Understanding the issues and factors of crowdsourcing tasks in a call centre environment

Fardell, Chloe (2015) Understanding the issues and factors of crowdsourcing tasks in a call centre environment. [Dissertation (University of Nottingham only)]

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Abstract

This research project aims to gain a deeper understanding of what it would take to meet the opportunity of converting the wasted time waiting to speak to call centre agents into a productive and worthwhile activity.

The primary ambition is to understand the factors and issues that will firstly affect the task structure, such as instructions and length of play, and secondly the motivations and perceptions of the users taking part in such a task. The effect of context is also investigated to understand the difference in outputs of standalone audio-only tasks and tasks in the call centre environment.

As a landline telephone is the lowest common denominator for contacting call centres it restricts the type of task to only audio or dual-tone multi-frequency (DTMF) input; a unique angle for investigation in both crowdsourcing and human computation fields where tasks are usually conducted online.

The study conducts twelve semi-structured interviews under laboratory conditions to understand the issues and factors. These include use of a prototype audio-only task to stimulate reaction to factors that were believed would affect task success such as interruptions and content of instructions. The tasks created were music tagging games called Label the music and Tag it, both based around previous research of a similar online task by Turnball et al. (2007). In the interviews participants interact with the tagging games through placing three phone calls; removing any chance of visual stimuli in the game. They placed two calls to a theoretical call centre where they were invited to play the game instead of listening to hold music and a further third call to the game on its own to measure the differing task effects.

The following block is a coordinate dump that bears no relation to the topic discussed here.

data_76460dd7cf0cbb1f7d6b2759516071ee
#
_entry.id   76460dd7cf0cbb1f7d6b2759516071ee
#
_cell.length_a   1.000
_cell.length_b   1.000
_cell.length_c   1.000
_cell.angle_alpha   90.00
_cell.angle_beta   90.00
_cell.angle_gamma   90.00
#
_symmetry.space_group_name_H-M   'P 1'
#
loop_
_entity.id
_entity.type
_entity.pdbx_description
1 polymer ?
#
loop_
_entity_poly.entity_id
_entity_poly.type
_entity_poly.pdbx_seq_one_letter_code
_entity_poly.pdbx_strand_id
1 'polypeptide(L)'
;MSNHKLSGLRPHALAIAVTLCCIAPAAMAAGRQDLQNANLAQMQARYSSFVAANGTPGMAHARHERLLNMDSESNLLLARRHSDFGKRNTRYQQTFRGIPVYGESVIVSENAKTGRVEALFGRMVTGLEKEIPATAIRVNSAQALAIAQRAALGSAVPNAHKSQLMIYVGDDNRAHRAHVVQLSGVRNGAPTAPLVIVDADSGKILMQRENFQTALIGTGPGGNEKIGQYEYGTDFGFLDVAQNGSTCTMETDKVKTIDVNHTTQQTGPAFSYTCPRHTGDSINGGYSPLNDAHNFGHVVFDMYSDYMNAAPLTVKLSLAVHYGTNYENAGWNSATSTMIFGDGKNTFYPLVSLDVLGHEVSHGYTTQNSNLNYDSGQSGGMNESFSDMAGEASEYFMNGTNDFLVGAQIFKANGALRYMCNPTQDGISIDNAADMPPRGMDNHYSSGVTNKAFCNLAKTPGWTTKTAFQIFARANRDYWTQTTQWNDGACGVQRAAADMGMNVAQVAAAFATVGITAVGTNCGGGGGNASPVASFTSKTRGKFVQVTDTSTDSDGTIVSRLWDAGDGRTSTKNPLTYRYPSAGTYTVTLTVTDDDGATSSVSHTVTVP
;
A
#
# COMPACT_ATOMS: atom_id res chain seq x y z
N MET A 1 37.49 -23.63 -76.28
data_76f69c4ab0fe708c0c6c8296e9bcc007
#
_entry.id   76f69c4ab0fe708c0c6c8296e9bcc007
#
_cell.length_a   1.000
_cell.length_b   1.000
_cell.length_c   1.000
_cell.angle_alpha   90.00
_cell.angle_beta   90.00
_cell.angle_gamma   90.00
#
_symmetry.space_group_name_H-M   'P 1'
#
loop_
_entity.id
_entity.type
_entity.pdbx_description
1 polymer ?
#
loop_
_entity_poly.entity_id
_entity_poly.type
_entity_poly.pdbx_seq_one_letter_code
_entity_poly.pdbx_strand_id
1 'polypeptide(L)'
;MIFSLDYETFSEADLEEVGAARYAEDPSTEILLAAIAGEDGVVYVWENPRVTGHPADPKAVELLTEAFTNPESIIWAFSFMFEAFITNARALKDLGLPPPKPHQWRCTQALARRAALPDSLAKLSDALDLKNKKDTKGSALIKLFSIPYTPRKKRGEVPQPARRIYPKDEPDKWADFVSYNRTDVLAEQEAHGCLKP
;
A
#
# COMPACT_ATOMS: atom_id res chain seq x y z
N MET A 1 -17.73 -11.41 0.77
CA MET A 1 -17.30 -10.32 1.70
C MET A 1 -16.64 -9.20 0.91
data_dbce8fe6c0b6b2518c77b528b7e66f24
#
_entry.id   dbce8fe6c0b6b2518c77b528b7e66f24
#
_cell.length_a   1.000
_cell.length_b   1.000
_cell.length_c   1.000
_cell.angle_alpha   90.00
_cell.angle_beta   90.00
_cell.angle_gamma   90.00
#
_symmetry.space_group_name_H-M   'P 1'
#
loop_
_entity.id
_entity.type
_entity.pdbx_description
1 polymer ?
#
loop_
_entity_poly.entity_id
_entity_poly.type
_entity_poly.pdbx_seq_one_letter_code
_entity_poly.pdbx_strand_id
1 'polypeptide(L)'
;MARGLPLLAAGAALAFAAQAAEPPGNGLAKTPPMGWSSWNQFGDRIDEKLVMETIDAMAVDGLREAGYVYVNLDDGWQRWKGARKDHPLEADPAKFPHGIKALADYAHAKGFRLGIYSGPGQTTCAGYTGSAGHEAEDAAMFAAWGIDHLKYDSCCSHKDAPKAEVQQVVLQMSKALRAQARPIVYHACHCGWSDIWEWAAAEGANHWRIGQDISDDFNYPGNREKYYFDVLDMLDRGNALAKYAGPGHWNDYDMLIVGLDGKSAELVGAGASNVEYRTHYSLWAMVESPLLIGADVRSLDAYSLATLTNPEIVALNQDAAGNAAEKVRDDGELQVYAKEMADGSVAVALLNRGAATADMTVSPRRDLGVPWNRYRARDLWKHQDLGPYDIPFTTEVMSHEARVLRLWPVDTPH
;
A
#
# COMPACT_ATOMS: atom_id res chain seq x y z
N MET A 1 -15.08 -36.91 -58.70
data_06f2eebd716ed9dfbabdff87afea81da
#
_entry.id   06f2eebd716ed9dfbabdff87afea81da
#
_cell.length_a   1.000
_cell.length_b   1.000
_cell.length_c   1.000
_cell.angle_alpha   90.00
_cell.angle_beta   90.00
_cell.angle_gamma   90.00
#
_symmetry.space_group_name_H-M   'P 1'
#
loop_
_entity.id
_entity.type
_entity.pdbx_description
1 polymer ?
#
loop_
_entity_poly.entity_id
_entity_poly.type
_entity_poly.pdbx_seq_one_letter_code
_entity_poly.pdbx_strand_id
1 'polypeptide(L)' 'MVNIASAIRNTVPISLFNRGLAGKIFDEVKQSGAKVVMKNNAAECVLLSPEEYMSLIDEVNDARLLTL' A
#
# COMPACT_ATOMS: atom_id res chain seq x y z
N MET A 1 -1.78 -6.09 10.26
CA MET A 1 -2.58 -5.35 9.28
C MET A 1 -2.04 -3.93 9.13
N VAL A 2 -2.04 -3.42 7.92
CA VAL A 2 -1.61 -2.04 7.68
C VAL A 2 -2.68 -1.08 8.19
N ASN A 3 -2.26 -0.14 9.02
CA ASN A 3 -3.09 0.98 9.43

It successfully concludes some principle factors that will affect audio-only tasks. The users’ background including preferences, health, propensity to learn and memory skills are key considerations for recruitment. It also finds a sense of task entrapment for a certain period of time can hinder the process, user perception of time compare with the actual length of time participating can vary greatly. Conversely to tasks which have both audio and visual input if these music tagging tasks were interrupted and instructions were not simple enough there was a negative effect on users’ memory and enjoyment. The research finds that this type of task has great potential, although there is much scope for future research into the viability of such a task before it could become an activity presented to general society for human computation or crowdsourcing purposes.

Item Type: Dissertation (University of Nottingham only)
Depositing User: Gonzalez-Orbegoso, Mrs Carolina
Date Deposited: 09 Dec 2015 15:33
Last Modified: 16 Sep 2016 21:01
URI: http://eprints.nottingham.ac.uk/id/eprint/30803

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